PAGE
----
In the U.S. and Canada, we just recently celebrated Thanksgiving. As you know, it’s a holiday in which we gather with family and say what we are thankful for (and eat a lot). There is so much to be thankful for.
Then, starting on the night of Thanksgiving and really all the next weekend, Black Friday happens. This is a day that many stores have crazy sales that attract crazy people, and some normal ones that are very budget-savvy. I shopped once on Black Friday. I did get a great deal on this very laptop, but I am not brave enough to do it again.
On Black Friday, I got an email from Amnesty International about Fair Trade Friday. I thought this was a great idea. What if, instead of just looking for good deals this holiday season, we only purchase fair trade products? If all those sales on Black Friday mark the time that stores start to make a net profit, think of the impact if multiple people chose this holiday season to start purchasing fair trade. Retailers would notice. Therefore, I am making a shift to buy fair trade whenever possible (as I mentioned in my last post). I hope you are encouraged to do the same. If you are interested in buying fair trade this holiday season, here are ten ways to make the change
1. Watch What You Wear
So many companies that produce clothing do nothing to address or acknowledge the very real existence of slavery and labor abuse
within their supply chains. Since we all need clothes, it is hard to shift through the bad to find clothing you can confidently wear knowing that the purchase did not contribute to human trafficking. Lucky for us, there are two socially responsible ways we can wear clothes
- Buy second hand
Regardless of the brand, buying second hand does not give money to the companies participating in poor labor practices. Also,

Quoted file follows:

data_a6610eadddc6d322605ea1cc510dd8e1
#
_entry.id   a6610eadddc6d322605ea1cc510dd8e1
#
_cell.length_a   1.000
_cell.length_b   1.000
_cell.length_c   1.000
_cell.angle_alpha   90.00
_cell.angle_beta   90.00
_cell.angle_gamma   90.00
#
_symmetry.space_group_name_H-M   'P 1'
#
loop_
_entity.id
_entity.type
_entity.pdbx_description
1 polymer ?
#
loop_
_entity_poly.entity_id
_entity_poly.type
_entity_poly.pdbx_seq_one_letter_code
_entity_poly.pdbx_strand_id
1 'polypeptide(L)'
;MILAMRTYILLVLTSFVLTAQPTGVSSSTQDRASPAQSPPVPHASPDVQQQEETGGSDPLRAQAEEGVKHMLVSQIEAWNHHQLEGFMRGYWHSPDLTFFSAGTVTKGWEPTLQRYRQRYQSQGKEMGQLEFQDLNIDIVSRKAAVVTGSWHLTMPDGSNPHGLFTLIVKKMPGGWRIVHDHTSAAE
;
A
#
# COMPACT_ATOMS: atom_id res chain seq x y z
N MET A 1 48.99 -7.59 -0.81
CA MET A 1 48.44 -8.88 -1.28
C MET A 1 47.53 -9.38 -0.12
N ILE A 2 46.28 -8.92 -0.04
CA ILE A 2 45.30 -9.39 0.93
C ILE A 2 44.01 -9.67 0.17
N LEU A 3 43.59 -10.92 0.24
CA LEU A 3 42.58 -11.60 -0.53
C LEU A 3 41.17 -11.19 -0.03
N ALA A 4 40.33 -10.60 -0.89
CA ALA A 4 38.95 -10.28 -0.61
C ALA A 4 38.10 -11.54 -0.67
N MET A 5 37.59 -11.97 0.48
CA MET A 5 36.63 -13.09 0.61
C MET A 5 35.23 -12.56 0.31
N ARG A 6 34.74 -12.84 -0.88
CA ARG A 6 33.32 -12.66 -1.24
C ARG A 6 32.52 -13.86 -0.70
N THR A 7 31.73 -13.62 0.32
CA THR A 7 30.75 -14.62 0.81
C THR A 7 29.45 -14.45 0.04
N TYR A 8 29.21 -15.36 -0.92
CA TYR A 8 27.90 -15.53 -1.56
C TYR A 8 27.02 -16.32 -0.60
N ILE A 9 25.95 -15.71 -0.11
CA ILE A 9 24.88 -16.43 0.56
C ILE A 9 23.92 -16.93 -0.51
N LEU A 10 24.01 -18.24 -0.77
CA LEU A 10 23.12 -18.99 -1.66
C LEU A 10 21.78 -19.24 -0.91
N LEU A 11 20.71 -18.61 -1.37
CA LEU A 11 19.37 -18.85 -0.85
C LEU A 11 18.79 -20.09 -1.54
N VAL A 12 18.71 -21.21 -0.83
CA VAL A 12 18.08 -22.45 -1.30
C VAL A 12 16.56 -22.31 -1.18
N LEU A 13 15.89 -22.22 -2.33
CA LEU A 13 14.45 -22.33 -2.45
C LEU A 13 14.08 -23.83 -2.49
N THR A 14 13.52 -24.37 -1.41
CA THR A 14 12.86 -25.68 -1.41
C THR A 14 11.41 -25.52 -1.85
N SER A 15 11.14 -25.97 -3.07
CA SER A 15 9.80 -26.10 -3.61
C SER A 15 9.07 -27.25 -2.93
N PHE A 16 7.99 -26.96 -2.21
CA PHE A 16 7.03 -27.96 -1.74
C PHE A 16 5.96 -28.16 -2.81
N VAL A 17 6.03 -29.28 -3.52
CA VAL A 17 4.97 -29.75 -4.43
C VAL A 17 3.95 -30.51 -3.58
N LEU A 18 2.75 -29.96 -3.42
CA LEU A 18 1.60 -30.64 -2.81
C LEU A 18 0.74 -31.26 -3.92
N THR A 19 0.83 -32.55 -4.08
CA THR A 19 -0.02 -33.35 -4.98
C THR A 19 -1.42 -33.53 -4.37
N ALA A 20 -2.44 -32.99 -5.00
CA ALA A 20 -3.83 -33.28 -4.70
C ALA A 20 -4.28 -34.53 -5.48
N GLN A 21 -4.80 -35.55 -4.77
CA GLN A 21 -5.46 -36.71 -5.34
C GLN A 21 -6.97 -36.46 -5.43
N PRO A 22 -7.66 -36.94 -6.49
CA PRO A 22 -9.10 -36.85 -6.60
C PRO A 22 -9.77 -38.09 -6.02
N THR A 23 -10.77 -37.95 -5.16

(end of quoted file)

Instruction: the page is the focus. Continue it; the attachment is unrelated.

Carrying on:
there is the added benefit of saving you money. Many thrift stores donate their proceeds to charity. So, buying second hand can do a lot of good
- Buy from responsible brands
Thanks to the Free2Work Apparel Trends Report, we can now know which companies are using slaves in their supply chain, and which are not. There are many fair trade clothing brands, such as Good and Fair and Maggie’s Organics.
2. Picking Produce
In the U.S., tomato workers are still being treated as indentured slaves in some cases. There are cases that have gone through the courts already. The Coalition of Immokalee Workers works with companies to ensure that they are buying fairly-produced produce. Trader Joes and Taco Bell are two examples of retailers who have signed agreements with CIW. Publix is a major grocery store that refuses to agree to their terms. Check out the website for a full list of stores that use fairly produced produce.
Furthermore, a great way to ensure that your produce is fair trade is to buy local. Check your local chamber of commerce for a farmers market near you. (Bonus: They are almost always cheaper than the grocery store, it may be worth a drive.)
3. Sweets, Anyone?
Do you love chocolate? What am I saying, of course you do. Most chocolate brands that are used today have connections to slavery on
the Ivory Coast of Africa. Luckily, many brands are also taking a stand against this. Fair Trade Chocolate is more expensive, but chocolate is a luxury anyways. So, I resolve to buy it less, but when I do buy it, buy fair trade. (Added Bonus: Fair trade chocolate is usually super classy chocolate, so it tastes better than any old Hershey’s bar.) Click here for a list of fair trade chocolate brands
Do you love Starbucks’ holiday drinks? Ask them to adapt them to be made with their fair trade certified Italian Roast. From what I understand, this is their only certified fair trade coffee, but they are very willing to make you a fresh pot or adapt drinks to help you be a responsible consumer. Coffee is another product frequently linked with modern day slavery. Click here for some fair trade coffee choices, if Starbucks isn”t your vice.